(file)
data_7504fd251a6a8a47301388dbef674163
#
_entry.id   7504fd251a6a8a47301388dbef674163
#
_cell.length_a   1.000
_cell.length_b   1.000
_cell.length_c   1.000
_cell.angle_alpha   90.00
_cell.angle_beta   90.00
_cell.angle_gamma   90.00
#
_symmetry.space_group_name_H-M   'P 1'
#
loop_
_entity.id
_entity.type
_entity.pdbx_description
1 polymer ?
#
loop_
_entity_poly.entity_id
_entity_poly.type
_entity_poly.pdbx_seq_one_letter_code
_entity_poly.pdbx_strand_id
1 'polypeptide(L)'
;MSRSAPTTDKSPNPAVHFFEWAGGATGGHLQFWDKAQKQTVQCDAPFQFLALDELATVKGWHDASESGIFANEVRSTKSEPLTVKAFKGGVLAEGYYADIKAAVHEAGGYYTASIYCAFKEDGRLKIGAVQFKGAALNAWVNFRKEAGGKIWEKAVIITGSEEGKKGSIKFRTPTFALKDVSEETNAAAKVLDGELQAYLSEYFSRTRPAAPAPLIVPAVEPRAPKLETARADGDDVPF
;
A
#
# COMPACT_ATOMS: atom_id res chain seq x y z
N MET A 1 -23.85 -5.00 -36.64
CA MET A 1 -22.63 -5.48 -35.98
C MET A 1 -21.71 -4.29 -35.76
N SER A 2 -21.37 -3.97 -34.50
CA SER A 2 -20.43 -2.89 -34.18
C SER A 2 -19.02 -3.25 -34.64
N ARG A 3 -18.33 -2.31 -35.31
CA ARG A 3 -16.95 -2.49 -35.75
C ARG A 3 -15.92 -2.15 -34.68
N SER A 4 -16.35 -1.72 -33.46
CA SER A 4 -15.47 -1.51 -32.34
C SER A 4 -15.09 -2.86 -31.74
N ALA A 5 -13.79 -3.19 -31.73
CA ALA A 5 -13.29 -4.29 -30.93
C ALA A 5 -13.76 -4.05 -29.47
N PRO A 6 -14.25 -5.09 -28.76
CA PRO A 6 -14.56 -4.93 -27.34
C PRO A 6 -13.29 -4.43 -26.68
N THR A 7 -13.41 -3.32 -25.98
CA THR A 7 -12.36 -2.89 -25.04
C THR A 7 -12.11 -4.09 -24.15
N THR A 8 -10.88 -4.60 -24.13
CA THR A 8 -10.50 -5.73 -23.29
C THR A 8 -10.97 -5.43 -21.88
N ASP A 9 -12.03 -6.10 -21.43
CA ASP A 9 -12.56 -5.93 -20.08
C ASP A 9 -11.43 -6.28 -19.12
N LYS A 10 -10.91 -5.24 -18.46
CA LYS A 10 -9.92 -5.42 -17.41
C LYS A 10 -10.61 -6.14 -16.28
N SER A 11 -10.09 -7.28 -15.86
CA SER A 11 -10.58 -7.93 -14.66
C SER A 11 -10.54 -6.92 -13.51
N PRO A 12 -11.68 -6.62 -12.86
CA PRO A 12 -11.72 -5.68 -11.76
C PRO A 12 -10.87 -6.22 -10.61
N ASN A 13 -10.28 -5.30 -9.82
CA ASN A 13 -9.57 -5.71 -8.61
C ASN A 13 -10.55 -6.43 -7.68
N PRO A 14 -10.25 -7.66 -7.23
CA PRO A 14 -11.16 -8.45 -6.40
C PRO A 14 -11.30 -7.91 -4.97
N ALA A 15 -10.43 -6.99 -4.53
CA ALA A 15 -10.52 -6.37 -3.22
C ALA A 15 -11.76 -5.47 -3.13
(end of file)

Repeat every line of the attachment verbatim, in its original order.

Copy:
data_7504fd251a6a8a47301388dbef674163
#
_entry.id   7504fd251a6a8a47301388dbef674163
#
_cell.length_a   1.000
_cell.length_b   1.000
_cell.length_c   1.000
_cell.angle_alpha   90.00
_cell.angle_beta   90.00
_cell.angle_gamma   90.00
#
_symmetry.space_group_name_H-M   'P 1'
#
loop_
_entity.id
_entity.type
_entity.pdbx_description
1 polymer ?
#
loop_
_entity_poly.entity_id
_entity_poly.type
_entity_poly.pdbx_seq_one_letter_code
_entity_poly.pdbx_strand_id
1 'polypeptide(L)'
;MSRSAPTTDKSPNPAVHFFEWAGGATGGHLQFWDKAQKQTVQCDAPFQFLALDELATVKGWHDASESGIFANEVRSTKSEPLTVKAFKGGVLAEGYYADIKAAVHEAGGYYTASIYCAFKEDGRLKIGAVQFKGAALNAWVNFRKEAGGKIWEKAVIITGSEEGKKGSIKFRTPTFALKDVSEETNAAAKVLDGELQAYLSEYFSRTRPAAPAPLIVPAVEPRAPKLETARADGDDVPF
;
A
#
# COMPACT_ATOMS: atom_id res chain seq x y z
N MET A 1 -23.85 -5.00 -36.64
CA MET A 1 -22.63 -5.48 -35.98
C MET A 1 -21.71 -4.29 -35.76
N SER A 2 -21.37 -3.97 -34.50
CA SER A 2 -20.43 -2.89 -34.18
C SER A 2 -19.02 -3.25 -34.64
N ARG A 3 -18.33 -2.31 -35.31
CA ARG A 3 -16.95 -2.49 -35.75
C ARG A 3 -15.92 -2.15 -34.68
N SER A 4 -16.35 -1.72 -33.46
CA SER A 4 -15.47 -1.51 -32.34
C SER A 4 -15.09 -2.86 -31.74
N ALA A 5 -13.79 -3.19 -31.73
CA ALA A 5 -13.29 -4.29 -30.93
C ALA A 5 -13.76 -4.05 -29.47
N PRO A 6 -14.25 -5.09 -28.76
CA PRO A 6 -14.56 -4.93 -27.34
C PRO A 6 -13.29 -4.43 -26.68
N THR A 7 -13.41 -3.32 -25.98
CA THR A 7 -12.36 -2.89 -25.04
C THR A 7 -12.11 -4.09 -24.15
N THR A 8 -10.88 -4.60 -24.13
CA THR A 8 -10.50 -5.73 -23.29
C THR A 8 -10.97 -5.43 -21.88
N ASP A 9 -12.03 -6.10 -21.43
CA ASP A 9 -12.56 -5.93 -20.08
C ASP A 9 -11.43 -6.28 -19.12
N LYS A 10 -10.91 -5.24 -18.46
CA LYS A 10 -9.92 -5.42 -17.41
C LYS A 10 -10.61 -6.14 -16.28
N SER A 11 -10.09 -7.28 -15.86
CA SER A 11 -10.58 -7.93 -14.66
C SER A 11 -10.54 -6.92 -13.51
N PRO A 12 -11.68 -6.62 -12.86
CA PRO A 12 -11.72 -5.68 -11.76
C PRO A 12 -10.87 -6.22 -10.61
N ASN A 13 -10.28 -5.30 -9.82
CA ASN A 13 -9.57 -5.71 -8.61
C ASN A 13 -10.55 -6.43 -7.68
N PRO A 14 -10.25 -7.66 -7.23
CA PRO A 14 -11.16 -8.45 -6.40
C PRO A 14 -11.30 -7.91 -4.97
N ALA A 15 -10.43 -6.99 -4.53
CA ALA A 15 -10.52 -6.37 -3.22
C ALA A 15 -11.76 -5.47 -3.13